“Safe drinking water standards require these waterborne pathogens to be absent from public drinking water, so public water systems treat water using filtration and disinfection,” she said. “These processes remove or kill pathogens that may exist in drinking water.”Even if the coronavirus was able to live and spread from person to person through drinking water, the virus is considered to be susceptible to disinfection, and it is understood that the existing filtration and disinfection methods utilized by public drinking water suppliers would be effective for this virus as well.At times, public water suppliers may issue boil-water advisories if there is a possibility that microorganisms have contaminated a community’s water. This situation is common when a water main breaks or when pipe maintenance is conducted. While boiling water is an effective method for killing pathogens, it is not currently recommended or needed as a precaution against COVID-19. “Keep in mind, this novel coronavirus has not been found in drinking water sources,” Rhea said. “People who have utilized public drinking water supplies in the past are encouraged to continue doing so.”Private drinking water considerations are different, Rhea explained. More than 1 million households in Pennsylvania get their drinking water from a private source such as a well, spring or cistern. In Pennsylvania, there are no regulations for private water system construction, maintenance, testing, treatment or quality. “If your tap water comes from one of these private water sources, know that the property owner or landlord is responsible for managing this drinking water,” Rhea said. “While not required, it is recommended that homes with private water systems regularly test their drinking water, compare their results to the federal drinking water standards, and install treatment as needed.”Homeowners concerned about bacteria and pathogens can use treatments such as ultraviolet sterilization or continuous chlorination to deactivate or kill bacteria in drinking water, she explained. While disinfection devices are effective for treating waterborne pathogens, recognize that the COVID-19 virus has not been detected in drinking water supplies, Rhea emphasized.“So additional treatment measures are not currently recommended as a precaution against the coronavirus,” she said. “People who have utilized a private drinking water source in the past are encouraged to continue doing so.”Regarding bottled water, in general, it comes from an approved source, meets all applicable federal and state standards, and is sealed in a sanitary container before being sold for human consumption. The water quality requirements for bottled water are the same as those for public water supplies; however, bottled water has additional requirements regarding product labeling and manufacturing, set forth by the U.S. Food and Drug Administration.Many people choose to drink bottled water over tap water because they believe it is safer, prefer the taste or because it is more convenient, Rhea suggested. And some homeowners with private wells and springs may choose to drink bottled water if their private water supply contains high levels of pollutants because it may be easier and less costly than treating their water. “But because the coronavirus has not been found in drinking water supplies and bottled water is subject to the same standards as public drinking water, it is considered equally as safe as public water supplies,” she said. “However, purchasing bottled water in an attempt to prevent the spread of the coronavirus is not encouraged.”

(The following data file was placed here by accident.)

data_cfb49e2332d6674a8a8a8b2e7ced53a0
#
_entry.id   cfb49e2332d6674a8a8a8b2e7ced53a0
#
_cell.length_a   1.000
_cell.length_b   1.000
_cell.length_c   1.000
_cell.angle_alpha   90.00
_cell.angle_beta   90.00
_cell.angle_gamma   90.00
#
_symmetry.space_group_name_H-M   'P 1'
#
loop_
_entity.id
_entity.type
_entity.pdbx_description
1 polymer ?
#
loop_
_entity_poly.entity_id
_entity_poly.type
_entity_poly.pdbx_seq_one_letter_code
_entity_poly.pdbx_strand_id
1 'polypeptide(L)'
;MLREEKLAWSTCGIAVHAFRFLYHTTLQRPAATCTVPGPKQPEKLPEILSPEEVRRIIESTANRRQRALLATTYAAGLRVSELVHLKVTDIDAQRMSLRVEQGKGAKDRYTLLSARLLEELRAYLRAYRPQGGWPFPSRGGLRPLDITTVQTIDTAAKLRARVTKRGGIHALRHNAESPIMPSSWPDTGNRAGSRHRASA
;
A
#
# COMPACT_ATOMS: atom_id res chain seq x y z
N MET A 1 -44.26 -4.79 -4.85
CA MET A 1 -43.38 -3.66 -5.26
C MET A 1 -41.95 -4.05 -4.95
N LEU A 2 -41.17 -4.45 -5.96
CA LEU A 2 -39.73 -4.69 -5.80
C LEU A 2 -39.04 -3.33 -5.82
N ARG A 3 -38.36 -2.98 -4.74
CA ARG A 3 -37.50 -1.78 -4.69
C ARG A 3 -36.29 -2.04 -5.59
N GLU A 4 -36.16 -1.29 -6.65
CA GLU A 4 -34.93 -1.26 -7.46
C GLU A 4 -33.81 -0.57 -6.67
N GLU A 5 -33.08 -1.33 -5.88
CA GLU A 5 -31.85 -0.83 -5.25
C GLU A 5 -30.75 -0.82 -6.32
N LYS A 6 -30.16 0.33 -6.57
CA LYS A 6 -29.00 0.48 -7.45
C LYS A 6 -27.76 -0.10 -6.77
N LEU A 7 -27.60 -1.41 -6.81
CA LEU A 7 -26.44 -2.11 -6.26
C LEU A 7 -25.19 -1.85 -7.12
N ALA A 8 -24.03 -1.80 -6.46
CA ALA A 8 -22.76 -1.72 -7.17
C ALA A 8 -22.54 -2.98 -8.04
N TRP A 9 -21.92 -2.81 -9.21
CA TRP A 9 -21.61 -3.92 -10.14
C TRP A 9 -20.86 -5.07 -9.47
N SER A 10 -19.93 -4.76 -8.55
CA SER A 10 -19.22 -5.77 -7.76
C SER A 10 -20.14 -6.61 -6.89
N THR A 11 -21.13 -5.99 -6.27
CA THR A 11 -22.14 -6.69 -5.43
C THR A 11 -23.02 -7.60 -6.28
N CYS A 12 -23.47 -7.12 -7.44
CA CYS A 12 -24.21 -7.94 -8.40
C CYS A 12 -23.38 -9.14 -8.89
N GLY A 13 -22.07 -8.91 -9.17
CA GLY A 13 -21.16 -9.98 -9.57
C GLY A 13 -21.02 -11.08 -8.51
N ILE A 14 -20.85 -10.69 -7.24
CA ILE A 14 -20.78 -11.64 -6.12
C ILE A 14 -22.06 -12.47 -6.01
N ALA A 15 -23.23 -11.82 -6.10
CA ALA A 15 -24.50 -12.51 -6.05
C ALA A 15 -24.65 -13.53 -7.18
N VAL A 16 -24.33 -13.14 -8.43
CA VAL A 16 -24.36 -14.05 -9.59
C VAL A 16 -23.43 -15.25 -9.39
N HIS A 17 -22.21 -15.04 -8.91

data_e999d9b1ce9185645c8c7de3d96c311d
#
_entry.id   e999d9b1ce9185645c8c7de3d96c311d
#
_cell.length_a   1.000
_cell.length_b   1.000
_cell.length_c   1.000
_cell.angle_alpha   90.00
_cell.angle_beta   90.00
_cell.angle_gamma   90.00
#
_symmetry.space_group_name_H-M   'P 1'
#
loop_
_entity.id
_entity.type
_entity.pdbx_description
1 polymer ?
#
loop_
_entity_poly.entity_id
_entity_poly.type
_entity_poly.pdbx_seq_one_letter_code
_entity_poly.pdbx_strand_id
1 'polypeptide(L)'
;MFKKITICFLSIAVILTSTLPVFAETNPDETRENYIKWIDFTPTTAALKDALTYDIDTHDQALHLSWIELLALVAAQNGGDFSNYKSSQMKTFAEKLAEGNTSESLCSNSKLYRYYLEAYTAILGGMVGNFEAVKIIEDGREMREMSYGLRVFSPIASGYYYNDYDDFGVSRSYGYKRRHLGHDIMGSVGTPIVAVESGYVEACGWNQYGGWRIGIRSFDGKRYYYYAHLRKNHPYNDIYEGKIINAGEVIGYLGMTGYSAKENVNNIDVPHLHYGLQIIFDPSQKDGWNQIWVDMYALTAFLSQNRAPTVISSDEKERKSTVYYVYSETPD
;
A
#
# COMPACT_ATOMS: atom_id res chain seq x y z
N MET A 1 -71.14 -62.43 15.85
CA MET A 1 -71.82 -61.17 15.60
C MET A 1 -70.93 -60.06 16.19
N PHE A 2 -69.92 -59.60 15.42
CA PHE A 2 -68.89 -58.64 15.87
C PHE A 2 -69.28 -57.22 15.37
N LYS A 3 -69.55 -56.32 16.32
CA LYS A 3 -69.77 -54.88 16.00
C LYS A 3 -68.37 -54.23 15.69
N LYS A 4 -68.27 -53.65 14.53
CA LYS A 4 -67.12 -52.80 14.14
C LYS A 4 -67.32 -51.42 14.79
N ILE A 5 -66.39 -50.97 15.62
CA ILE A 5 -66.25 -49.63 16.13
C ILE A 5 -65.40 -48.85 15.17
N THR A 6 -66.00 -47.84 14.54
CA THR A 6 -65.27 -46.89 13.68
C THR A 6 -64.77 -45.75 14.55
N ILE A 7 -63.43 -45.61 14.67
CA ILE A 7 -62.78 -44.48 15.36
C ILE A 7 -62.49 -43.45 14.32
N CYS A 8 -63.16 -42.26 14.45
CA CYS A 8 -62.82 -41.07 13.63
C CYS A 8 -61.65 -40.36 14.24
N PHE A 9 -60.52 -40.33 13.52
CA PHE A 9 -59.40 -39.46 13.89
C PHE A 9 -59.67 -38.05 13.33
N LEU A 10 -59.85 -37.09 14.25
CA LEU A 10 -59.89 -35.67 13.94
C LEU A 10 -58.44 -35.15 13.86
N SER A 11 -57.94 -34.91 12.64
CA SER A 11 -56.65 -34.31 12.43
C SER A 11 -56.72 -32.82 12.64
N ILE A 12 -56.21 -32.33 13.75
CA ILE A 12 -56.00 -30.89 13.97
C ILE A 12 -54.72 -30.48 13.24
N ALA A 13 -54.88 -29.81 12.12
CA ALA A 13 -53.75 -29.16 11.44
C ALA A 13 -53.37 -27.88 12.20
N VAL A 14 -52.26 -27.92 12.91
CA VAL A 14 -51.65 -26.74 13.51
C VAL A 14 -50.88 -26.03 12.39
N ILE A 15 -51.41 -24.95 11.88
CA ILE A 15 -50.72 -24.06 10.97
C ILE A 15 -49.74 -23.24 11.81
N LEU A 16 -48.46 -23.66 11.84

For more information on coronavirus and drinking water, refer to the following federal websites:
CDC: Water Transmission and COVID-19 — https://bit.ly/3btpm2t
US EPA: Coronavirus and Drinking Water and Wastewater — https://bit.ly/2xt3mWA
For more information related to drinking water safety from Penn State Extension, see:
A Guide to Private Water Systems in Pennsylvania — https://bit.ly/2wwirXA
Understanding Bottled Water — https://bit.ly/2xnuxSO
Safe Drinking Water Clinic Webinar — https://bit.ly/39pPidH
Many educational pieces about drinking water — https://bit.ly/2QNaVyt
State police at Lewis Run are looking for a person guilty of cruelty to animals. Police were sent to an area of Route 321 and Chemical Works Road in Wetmore Township McKean County on Wednesday for a report of luggage on the side of the road and possible animal inside. Upon arriving on scene troopers located a deceased dog inside the luggage, which is described as being brown in color with black trim around the pockets with a multicolored string hanging off the front zipper pocket. The front of the luggage is labeled “Rugged Gear.” Evidence was collected at the scene and the investigation is continuing. Anyone who has information about the crime or who can identify that luggage is asked to contact state police that was run 814.368 9230.
Troopers at Lewis Run have charged a 28 year old Lewis Run woman with possession of drug paraphernalia after they were called to Route 59 in Cindy Lane in Lafayette township on Wednesday night to check on the welfare of a woman and they found her allegedly to be in possession of drug paraphernalia.
Mansfield State Police have arrested 31 year old Sheldon Moon of Elkland for physical harassment following a domestic dispute occurring on Route 660 and Mack road in Covington Township Wednesday evening. Police say they found that Moon had slapped and kicked 32 year old Katie Haussler of Mansfield as they were going down the road.
State police at Ridgeway have arrested 44 year old Donald Lewis of that town for DUI after pulling over his 2006 Chevrolet On the Portland Mills road on March 8, at around 3am. Police claim he was stopped for numerous traffic violations and was found to be under the influence of alcohol charges are being filed in District Court. This is Black Forest broadcasting news.